Wednesday, January 21, 2015

American Sniper

I usually go to the movies during less than peak hours to avoid being mobbed by the fans of my best-selling, antediluvian steampunk novels: The Dragoneers; The Lost Dragoneer; and The Last Dragoneer. This strategy must be working because I haven’t been mobbed once this year. At the cinema, the only person in front of me was a retied Navy SEAL, wearing a hat proclaiming his Vietnam veteran status and sporting a golden SEAL badge on his jacket. He commented on my “USAF Retired” hat, and we talked a short while as we waited in the popcorn and soda line for the popular movie, American Sniper

Directed by Clint Eastwood and starring Bradley Cooper as Chris Kyle, the movie is based on Amazon’s best selling book American Sniper: The Autobiography of the Most Lethal Sniper in U.S. Military History. Currently rated as the #1 Paid book in the Kindle Store, it has over 6210 reviews with a new one being added every hour or so. 

My novels and his autobiography are miles apart in theme and category, but as an author, I am impressed by the readers’ response. I bought the book before I sat down to write this review but have not read it yet. My comments are about the story as presented in the movie and my opinions.  

Chris Kyle learned to shoot from his father.  During a hunting trip, we see a young Chris impress his father with marksmanship skills beyond his years. Growing up, Chris learns to face bullies with physical force. We watch as he rescues his younger brother from an merciless, oversized schoolyard bully, who had been so harsh that we didn’t mind seeing his face get bloody. Maybe the bully would change his ways, after being taught his lesson.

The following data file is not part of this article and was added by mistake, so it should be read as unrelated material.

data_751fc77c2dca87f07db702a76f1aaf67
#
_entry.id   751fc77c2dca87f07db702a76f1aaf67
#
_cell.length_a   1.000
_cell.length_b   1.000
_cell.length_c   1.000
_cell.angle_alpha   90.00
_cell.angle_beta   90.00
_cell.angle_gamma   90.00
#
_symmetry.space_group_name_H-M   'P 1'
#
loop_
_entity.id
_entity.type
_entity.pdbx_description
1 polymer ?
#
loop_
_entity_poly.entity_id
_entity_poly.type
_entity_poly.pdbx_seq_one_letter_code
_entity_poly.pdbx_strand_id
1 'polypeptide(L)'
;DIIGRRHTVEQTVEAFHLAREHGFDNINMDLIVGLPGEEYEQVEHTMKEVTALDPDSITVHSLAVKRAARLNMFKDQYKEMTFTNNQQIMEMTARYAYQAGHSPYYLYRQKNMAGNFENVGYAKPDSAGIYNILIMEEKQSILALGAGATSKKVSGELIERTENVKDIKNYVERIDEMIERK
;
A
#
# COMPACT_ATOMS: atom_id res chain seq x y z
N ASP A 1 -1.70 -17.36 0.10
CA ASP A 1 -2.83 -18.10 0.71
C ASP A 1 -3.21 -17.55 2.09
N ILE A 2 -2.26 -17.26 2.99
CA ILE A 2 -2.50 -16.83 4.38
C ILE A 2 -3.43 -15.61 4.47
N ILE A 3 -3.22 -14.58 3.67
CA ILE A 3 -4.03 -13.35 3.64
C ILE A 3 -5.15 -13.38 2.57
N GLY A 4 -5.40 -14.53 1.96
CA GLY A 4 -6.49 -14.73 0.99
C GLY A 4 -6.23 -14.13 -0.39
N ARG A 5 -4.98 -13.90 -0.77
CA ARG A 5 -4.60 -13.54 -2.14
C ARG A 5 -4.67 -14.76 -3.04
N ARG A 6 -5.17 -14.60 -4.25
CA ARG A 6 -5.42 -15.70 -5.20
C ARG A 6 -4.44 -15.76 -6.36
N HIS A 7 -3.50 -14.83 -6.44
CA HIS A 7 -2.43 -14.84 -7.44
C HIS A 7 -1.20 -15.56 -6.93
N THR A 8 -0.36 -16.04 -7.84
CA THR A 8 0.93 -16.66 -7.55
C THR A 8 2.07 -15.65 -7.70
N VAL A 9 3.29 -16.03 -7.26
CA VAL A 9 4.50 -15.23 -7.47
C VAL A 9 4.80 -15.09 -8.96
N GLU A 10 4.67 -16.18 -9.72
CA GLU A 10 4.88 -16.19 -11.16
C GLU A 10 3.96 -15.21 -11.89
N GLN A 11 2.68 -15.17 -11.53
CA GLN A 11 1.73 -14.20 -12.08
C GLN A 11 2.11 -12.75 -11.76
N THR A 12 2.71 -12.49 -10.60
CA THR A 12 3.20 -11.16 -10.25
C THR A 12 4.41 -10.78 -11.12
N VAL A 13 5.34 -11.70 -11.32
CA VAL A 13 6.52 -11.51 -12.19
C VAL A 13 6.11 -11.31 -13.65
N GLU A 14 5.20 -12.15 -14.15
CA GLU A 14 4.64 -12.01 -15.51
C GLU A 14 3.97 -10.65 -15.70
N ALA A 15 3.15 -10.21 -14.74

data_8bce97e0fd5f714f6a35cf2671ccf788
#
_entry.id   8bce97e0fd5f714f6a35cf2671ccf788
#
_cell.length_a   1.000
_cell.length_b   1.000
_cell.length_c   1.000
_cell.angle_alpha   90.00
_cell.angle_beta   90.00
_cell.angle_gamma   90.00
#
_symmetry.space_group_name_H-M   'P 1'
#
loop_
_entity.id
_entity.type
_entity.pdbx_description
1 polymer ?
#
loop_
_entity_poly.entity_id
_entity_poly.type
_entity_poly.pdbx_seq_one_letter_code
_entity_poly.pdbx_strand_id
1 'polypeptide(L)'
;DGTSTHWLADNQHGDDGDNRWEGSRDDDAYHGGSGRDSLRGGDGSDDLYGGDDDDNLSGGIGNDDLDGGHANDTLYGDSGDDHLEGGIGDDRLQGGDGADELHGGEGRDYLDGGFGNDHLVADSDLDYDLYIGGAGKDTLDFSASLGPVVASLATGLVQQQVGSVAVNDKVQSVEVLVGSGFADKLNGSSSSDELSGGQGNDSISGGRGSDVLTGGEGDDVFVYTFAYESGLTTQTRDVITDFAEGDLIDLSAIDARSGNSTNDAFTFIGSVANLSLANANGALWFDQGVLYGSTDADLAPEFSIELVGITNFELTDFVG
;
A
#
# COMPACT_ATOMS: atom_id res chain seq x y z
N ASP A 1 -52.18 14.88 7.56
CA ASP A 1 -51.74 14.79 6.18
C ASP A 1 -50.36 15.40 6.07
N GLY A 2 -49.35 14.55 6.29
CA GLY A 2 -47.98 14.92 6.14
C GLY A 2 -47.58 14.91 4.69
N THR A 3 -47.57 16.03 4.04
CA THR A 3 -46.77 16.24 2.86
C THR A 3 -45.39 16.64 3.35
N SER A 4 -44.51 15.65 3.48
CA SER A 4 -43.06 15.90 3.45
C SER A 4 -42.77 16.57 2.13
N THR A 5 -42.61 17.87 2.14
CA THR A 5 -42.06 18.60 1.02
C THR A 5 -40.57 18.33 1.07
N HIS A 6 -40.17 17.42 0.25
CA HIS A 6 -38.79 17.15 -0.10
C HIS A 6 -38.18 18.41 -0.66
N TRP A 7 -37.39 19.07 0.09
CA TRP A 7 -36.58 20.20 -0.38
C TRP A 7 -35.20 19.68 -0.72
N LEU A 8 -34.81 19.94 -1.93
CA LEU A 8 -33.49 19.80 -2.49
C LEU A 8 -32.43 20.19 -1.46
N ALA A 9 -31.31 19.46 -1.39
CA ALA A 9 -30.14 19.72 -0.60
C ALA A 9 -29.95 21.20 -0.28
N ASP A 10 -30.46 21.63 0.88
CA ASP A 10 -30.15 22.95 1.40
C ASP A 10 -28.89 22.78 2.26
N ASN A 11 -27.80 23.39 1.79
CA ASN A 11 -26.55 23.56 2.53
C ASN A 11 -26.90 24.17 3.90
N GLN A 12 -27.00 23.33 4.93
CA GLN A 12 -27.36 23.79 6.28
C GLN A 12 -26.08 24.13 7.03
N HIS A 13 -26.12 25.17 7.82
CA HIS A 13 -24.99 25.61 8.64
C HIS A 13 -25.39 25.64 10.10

The moral courage to face down bad guys seems to have been born inside of Chris. This unusually talented marksman with the courage to take on bullies grows up to be a rodeo cowboy, who has an epiphany after the 1998 terrorist bombing of U.S. embassies. There are bad guys scheming to do great harm against his country and others, and Chris is convinced he should step up and do his part. The Navy recruiter sees the potential dangerous man looking to sign up and invites him to become a SEAL.

Enough of the SEAL training is shown to illustrate that warriors are made, not merely born. When warriors are forged from the natural talent and determination of such men as Chris Kyle, they become remarkable. After 9/11, he finds himself supporting Marines as a sniper. He is so good at it that people around him start labeling him, calling him the Legend and a few other things. Several times during the movie, it becomes apparent that Chris is not keeping count, but those around him are. Chris remains focused on doing his job to protect his brothers in arms. On multiple occasions, we observe him struggling with the decision to shoot or not. 

There are a lot of moving parts in urban warfare. Not everyone is a bad guy, but bad guys abound and they don't wear traditional uniforms. One man might be calling his wife to say he’ll be late for supper, but another might be calling in positions of American soldiers so that his co-terrorists can load up children with explosives to execute suicide attacks.